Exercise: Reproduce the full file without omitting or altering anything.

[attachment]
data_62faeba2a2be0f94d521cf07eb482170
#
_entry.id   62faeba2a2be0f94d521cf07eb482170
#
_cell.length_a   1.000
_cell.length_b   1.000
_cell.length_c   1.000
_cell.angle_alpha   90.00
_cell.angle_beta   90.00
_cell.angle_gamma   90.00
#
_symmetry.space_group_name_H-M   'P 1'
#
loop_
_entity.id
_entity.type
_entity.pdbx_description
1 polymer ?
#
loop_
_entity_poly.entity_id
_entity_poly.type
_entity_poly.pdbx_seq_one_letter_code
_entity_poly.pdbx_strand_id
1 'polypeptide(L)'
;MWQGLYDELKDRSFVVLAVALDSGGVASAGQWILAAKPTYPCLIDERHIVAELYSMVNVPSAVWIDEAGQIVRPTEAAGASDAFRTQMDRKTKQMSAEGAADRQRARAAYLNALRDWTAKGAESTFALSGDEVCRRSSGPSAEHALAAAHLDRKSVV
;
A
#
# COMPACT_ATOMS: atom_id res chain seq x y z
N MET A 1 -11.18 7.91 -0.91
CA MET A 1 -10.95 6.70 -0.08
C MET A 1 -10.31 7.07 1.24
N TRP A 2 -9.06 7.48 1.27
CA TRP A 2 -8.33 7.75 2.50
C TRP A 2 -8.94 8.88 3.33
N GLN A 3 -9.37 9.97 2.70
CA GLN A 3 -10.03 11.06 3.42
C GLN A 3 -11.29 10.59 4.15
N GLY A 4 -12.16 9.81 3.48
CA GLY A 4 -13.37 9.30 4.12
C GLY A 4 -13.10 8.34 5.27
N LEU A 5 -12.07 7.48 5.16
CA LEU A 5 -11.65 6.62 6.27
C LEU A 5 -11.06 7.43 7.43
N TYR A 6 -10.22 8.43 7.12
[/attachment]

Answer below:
data_62faeba2a2be0f94d521cf07eb482170
#
_entry.id   62faeba2a2be0f94d521cf07eb482170
#
_cell.length_a   1.000
_cell.length_b   1.000
_cell.length_c   1.000
_cell.angle_alpha   90.00
_cell.angle_beta   90.00
_cell.angle_gamma   90.00
#
_symmetry.space_group_name_H-M   'P 1'
#
loop_
_entity.id
_entity.type
_entity.pdbx_description
1 polymer ?
#
loop_
_entity_poly.entity_id
_entity_poly.type
_entity_poly.pdbx_seq_one_letter_code
_entity_poly.pdbx_strand_id
1 'polypeptide(L)'
;MWQGLYDELKDRSFVVLAVALDSGGVASAGQWILAAKPTYPCLIDERHIVAELYSMVNVPSAVWIDEAGQIVRPTEAAGASDAFRTQMDRKTKQMSAEGAADRQRARAAYLNALRDWTAKGAESTFALSGDEVCRRSSGPSAEHALAAAHLDRKSVV
;
A
#
# COMPACT_ATOMS: atom_id res chain seq x y z
N MET A 1 -11.18 7.91 -0.91
CA MET A 1 -10.95 6.70 -0.08
C MET A 1 -10.31 7.07 1.24
N TRP A 2 -9.06 7.48 1.27
CA TRP A 2 -8.33 7.75 2.50
C TRP A 2 -8.94 8.88 3.33
N GLN A 3 -9.37 9.97 2.70
CA GLN A 3 -10.03 11.06 3.42
C GLN A 3 -11.29 10.59 4.15
N GLY A 4 -12.16 9.81 3.48
CA GLY A 4 -13.37 9.30 4.12
C GLY A 4 -13.10 8.34 5.27
N LEU A 5 -12.07 7.48 5.16
CA LEU A 5 -11.65 6.62 6.27
C LEU A 5 -11.06 7.43 7.43
N TYR A 6 -10.22 8.43 7.12